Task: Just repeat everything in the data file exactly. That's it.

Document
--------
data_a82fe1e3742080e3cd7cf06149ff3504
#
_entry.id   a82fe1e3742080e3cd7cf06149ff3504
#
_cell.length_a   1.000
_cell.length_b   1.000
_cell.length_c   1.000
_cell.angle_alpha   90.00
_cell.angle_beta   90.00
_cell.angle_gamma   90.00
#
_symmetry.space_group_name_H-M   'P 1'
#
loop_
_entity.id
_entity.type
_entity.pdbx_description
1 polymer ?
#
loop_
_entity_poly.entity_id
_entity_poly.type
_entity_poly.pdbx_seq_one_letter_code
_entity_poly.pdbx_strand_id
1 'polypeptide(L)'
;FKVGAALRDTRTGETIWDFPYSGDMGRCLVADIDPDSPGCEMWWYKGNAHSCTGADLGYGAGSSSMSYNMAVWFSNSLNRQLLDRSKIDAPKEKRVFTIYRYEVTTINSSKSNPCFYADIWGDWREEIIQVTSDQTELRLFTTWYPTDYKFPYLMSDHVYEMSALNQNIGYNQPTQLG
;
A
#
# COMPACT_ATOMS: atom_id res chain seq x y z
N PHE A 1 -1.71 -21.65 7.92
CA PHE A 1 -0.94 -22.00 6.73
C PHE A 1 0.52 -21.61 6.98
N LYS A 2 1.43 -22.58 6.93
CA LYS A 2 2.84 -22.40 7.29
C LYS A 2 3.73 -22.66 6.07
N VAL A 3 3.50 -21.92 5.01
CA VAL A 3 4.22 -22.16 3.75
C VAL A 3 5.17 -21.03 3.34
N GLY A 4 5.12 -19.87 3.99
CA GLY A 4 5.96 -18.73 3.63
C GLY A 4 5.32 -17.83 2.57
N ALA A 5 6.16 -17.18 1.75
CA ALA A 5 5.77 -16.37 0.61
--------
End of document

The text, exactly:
data_a82fe1e3742080e3cd7cf06149ff3504
#
_entry.id   a82fe1e3742080e3cd7cf06149ff3504
#
_cell.length_a   1.000
_cell.length_b   1.000
_cell.length_c   1.000
_cell.angle_alpha   90.00
_cell.angle_beta   90.00
_cell.angle_gamma   90.00
#
_symmetry.space_group_name_H-M   'P 1'
#
loop_
_entity.id
_entity.type
_entity.pdbx_description
1 polymer ?
#
loop_
_entity_poly.entity_id
_entity_poly.type
_entity_poly.pdbx_seq_one_letter_code
_entity_poly.pdbx_strand_id
1 'polypeptide(L)'
;FKVGAALRDTRTGETIWDFPYSGDMGRCLVADIDPDSPGCEMWWYKGNAHSCTGADLGYGAGSSSMSYNMAVWFSNSLNRQLLDRSKIDAPKEKRVFTIYRYEVTTINSSKSNPCFYADIWGDWREEIIQVTSDQTELRLFTTWYPTDYKFPYLMSDHVYEMSALNQNIGYNQPTQLG
;
A
#
# COMPACT_ATOMS: atom_id res chain seq x y z
N PHE A 1 -1.71 -21.65 7.92
CA PHE A 1 -0.94 -22.00 6.73
C PHE A 1 0.52 -21.61 6.98
N LYS A 2 1.43 -22.58 6.93
CA LYS A 2 2.84 -22.40 7.29
C LYS A 2 3.73 -22.66 6.07
N VAL A 3 3.50 -21.92 5.01
CA VAL A 3 4.22 -22.16 3.75
C VAL A 3 5.17 -21.03 3.34
N GLY A 4 5.12 -19.87 3.99
CA GLY A 4 5.96 -18.73 3.63
C GLY A 4 5.32 -17.83 2.57
N ALA A 5 6.16 -17.18 1.75
CA ALA A 5 5.77 -16.37 0.61